Qingdao Beach | Katharina Hesse

by Liz on April 28, 2013

in Art & Design

About a year ago, I was immensely lucky to interview photographer Katharina Hesse for AsianTalks, and speak to her in length of her work with publications like TIME and Newsweek. Her projects have taken her to Bangkok, around Asia, and recently to China’s northeast where she has photographed North Korean refugees who are fleeing the DPRK.

For those of you in New York curious to learn more about Hesse’s work, there is a special exhibit at the Open Society Institute that will be on view through December 13, 2013. Hesse, along with several other globally situated photojournalists will be featured as part of the Moving Walls exhibit, with works addressing a “variety of social justice and human rights issues.”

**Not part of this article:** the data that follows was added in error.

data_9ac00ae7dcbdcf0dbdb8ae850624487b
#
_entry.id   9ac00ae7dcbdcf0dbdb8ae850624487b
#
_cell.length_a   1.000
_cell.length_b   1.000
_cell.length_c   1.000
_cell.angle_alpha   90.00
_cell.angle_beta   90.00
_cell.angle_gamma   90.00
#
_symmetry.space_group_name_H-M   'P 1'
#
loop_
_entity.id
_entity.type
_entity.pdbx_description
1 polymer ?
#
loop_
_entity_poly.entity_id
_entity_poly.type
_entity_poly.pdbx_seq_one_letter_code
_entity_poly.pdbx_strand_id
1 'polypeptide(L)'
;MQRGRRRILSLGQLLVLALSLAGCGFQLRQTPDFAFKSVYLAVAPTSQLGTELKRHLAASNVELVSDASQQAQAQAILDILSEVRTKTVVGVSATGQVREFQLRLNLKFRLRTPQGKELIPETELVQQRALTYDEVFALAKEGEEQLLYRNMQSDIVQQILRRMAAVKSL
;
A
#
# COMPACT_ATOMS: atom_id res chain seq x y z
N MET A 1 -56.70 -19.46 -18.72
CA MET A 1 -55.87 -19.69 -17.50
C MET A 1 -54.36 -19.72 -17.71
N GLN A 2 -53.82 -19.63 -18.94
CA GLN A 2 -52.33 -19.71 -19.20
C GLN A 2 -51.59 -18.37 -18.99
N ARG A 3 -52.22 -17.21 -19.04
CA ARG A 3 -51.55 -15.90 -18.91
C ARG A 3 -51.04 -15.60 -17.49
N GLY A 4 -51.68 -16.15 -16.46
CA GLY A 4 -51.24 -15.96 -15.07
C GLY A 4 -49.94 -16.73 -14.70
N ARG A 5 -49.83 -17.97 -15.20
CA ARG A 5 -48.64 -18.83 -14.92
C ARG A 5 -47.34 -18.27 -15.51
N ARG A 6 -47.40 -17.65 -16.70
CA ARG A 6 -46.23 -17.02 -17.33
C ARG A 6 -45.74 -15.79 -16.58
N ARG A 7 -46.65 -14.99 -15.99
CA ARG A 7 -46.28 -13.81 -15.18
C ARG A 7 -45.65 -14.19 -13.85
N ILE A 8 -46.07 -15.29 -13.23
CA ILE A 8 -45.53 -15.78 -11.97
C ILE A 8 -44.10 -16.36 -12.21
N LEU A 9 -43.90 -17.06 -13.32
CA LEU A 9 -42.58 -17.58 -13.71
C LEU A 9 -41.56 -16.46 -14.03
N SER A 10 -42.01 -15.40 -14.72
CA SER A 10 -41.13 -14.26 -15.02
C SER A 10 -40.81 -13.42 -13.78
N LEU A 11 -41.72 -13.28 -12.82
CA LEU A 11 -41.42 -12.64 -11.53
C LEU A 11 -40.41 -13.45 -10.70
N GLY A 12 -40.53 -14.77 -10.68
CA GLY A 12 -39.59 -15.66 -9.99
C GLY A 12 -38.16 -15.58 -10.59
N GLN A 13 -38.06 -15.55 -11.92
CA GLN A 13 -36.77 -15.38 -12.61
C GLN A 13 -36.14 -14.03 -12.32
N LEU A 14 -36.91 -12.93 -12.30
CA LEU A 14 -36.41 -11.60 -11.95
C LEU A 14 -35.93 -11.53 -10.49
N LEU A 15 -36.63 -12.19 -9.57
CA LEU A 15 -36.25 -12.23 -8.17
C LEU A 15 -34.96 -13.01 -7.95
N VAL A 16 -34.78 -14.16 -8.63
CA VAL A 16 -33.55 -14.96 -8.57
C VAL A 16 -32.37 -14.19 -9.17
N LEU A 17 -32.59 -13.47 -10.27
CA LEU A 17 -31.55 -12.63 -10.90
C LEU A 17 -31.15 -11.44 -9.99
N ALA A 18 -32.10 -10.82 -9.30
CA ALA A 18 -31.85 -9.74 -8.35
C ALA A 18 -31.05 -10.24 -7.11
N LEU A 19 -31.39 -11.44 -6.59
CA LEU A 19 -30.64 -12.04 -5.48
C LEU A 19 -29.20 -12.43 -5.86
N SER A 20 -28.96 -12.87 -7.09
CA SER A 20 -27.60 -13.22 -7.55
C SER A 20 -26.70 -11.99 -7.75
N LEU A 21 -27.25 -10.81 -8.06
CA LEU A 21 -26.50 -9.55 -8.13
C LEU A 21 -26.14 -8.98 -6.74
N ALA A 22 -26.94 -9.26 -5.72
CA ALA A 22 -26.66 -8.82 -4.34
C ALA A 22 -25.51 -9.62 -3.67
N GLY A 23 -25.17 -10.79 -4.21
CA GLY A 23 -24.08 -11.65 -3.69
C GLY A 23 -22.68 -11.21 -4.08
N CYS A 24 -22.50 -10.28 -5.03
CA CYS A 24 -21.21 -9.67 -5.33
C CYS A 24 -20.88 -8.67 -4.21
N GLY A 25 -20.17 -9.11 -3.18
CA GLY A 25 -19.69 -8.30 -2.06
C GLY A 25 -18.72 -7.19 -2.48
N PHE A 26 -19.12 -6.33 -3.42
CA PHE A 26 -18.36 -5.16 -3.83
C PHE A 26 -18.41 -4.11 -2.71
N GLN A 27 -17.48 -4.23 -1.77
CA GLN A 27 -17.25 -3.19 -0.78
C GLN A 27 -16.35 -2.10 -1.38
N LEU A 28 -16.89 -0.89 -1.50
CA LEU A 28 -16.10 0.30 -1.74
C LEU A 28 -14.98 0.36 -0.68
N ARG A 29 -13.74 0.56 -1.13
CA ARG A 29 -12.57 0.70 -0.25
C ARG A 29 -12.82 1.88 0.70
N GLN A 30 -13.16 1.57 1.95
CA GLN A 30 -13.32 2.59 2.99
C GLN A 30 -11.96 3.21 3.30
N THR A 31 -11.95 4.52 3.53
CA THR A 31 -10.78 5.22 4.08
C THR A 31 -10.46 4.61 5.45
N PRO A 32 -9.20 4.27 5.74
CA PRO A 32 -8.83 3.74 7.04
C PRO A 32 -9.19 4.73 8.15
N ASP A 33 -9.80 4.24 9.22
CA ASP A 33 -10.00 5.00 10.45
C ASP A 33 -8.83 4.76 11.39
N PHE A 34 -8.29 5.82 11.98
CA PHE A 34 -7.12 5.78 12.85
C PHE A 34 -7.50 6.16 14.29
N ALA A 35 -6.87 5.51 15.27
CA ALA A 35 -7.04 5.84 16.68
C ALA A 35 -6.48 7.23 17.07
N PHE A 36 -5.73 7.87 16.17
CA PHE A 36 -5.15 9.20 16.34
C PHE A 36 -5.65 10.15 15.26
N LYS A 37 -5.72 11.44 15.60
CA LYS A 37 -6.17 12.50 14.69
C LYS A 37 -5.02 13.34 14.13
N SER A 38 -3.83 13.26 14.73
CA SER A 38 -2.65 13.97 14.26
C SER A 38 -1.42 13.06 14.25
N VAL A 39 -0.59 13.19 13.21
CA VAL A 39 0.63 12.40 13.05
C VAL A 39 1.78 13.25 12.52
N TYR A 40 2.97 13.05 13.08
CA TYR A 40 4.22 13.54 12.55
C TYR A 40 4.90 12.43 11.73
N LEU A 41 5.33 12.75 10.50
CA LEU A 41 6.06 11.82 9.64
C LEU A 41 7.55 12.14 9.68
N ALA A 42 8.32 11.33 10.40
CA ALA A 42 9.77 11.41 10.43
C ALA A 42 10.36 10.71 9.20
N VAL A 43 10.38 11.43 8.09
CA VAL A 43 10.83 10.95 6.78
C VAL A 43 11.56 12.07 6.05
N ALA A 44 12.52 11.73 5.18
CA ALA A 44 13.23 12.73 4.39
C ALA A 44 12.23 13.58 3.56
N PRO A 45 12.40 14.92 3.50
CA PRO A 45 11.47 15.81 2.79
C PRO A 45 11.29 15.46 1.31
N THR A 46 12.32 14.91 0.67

I’ve always been a huge fan of Hesse’s work, because even beyond weighty subject matter she fluidly captures the essence of a place, and particularly China. These black-and-white photographs of an urban beach in Qingdao, Shandong province, were taken in August 2010, which I imagine is the height of some kind of beach season in China. To me, they exemplify what Hesse does best.


Hesse never subtracts from what’s already there, but neither does she embellish her subjects. For the photographer and her lens, subjects, light and composition are all sufficiently captivating, an observation that humbles a more blase viewer into renewed appreciation.


It’s been argued in some circles Chinese contemporary art is defining China and inflecting Chinese reality as much as it is being affected by it.

Here — I’d argue Hesse’s photography does the same for a quotidian beach in Eastern China.

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